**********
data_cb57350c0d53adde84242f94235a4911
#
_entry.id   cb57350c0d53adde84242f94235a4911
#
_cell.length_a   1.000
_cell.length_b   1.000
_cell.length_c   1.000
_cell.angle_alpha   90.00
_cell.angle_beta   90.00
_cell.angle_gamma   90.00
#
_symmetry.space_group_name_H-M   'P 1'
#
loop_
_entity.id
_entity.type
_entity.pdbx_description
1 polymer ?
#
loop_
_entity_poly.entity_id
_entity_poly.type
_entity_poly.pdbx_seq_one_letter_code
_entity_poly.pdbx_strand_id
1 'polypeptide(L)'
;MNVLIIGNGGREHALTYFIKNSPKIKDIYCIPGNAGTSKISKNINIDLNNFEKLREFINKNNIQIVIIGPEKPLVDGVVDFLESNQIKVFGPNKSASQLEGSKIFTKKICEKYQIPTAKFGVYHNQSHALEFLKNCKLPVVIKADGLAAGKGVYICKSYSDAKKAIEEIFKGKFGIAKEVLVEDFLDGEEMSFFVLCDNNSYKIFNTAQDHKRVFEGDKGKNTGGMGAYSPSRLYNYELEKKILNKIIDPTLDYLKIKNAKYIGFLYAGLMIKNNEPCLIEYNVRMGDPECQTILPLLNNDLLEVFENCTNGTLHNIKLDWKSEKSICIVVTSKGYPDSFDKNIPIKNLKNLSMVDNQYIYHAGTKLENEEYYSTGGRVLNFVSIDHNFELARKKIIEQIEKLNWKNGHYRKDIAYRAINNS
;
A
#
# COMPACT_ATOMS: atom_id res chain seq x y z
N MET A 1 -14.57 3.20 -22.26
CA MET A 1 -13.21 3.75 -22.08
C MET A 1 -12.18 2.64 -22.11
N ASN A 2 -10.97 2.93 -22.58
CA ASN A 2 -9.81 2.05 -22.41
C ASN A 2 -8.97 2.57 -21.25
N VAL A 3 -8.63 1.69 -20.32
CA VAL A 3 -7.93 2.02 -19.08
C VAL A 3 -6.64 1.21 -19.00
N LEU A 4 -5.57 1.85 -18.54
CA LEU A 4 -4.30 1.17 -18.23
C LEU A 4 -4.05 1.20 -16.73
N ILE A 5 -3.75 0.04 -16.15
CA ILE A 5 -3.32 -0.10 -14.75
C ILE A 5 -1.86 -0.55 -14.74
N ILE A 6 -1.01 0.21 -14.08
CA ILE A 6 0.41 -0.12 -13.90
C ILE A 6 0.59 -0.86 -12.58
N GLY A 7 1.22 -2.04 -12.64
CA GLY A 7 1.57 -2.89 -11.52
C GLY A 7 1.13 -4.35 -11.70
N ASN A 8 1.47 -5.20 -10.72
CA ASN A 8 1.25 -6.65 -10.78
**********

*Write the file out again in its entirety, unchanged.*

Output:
data_cb57350c0d53adde84242f94235a4911
#
_entry.id   cb57350c0d53adde84242f94235a4911
#
_cell.length_a   1.000
_cell.length_b   1.000
_cell.length_c   1.000
_cell.angle_alpha   90.00
_cell.angle_beta   90.00
_cell.angle_gamma   90.00
#
_symmetry.space_group_name_H-M   'P 1'
#
loop_
_entity.id
_entity.type
_entity.pdbx_description
1 polymer ?
#
loop_
_entity_poly.entity_id
_entity_poly.type
_entity_poly.pdbx_seq_one_letter_code
_entity_poly.pdbx_strand_id
1 'polypeptide(L)'
;MNVLIIGNGGREHALTYFIKNSPKIKDIYCIPGNAGTSKISKNINIDLNNFEKLREFINKNNIQIVIIGPEKPLVDGVVDFLESNQIKVFGPNKSASQLEGSKIFTKKICEKYQIPTAKFGVYHNQSHALEFLKNCKLPVVIKADGLAAGKGVYICKSYSDAKKAIEEIFKGKFGIAKEVLVEDFLDGEEMSFFVLCDNNSYKIFNTAQDHKRVFEGDKGKNTGGMGAYSPSRLYNYELEKKILNKIIDPTLDYLKIKNAKYIGFLYAGLMIKNNEPCLIEYNVRMGDPECQTILPLLNNDLLEVFENCTNGTLHNIKLDWKSEKSICIVVTSKGYPDSFDKNIPIKNLKNLSMVDNQYIYHAGTKLENEEYYSTGGRVLNFVSIDHNFELARKKIIEQIEKLNWKNGHYRKDIAYRAINNS
;
A
#
# COMPACT_ATOMS: atom_id res chain seq x y z
N MET A 1 -14.57 3.20 -22.26
CA MET A 1 -13.21 3.75 -22.08
C MET A 1 -12.18 2.64 -22.11
N ASN A 2 -10.97 2.93 -22.58
CA ASN A 2 -9.81 2.05 -22.41
C ASN A 2 -8.97 2.57 -21.25
N VAL A 3 -8.63 1.69 -20.32
CA VAL A 3 -7.93 2.02 -19.08
C VAL A 3 -6.64 1.21 -19.00
N LEU A 4 -5.57 1.85 -18.54
CA LEU A 4 -4.30 1.17 -18.23
C LEU A 4 -4.05 1.20 -16.73
N ILE A 5 -3.75 0.04 -16.15
CA ILE A 5 -3.32 -0.10 -14.75
C ILE A 5 -1.86 -0.55 -14.74
N ILE A 6 -1.01 0.21 -14.08
CA ILE A 6 0.41 -0.12 -13.90
C ILE A 6 0.59 -0.86 -12.58
N GLY A 7 1.22 -2.04 -12.64
CA GLY A 7 1.57 -2.89 -11.52
C GLY A 7 1.13 -4.35 -11.70
N ASN A 8 1.47 -5.20 -10.72
CA ASN A 8 1.25 -6.65 -10.78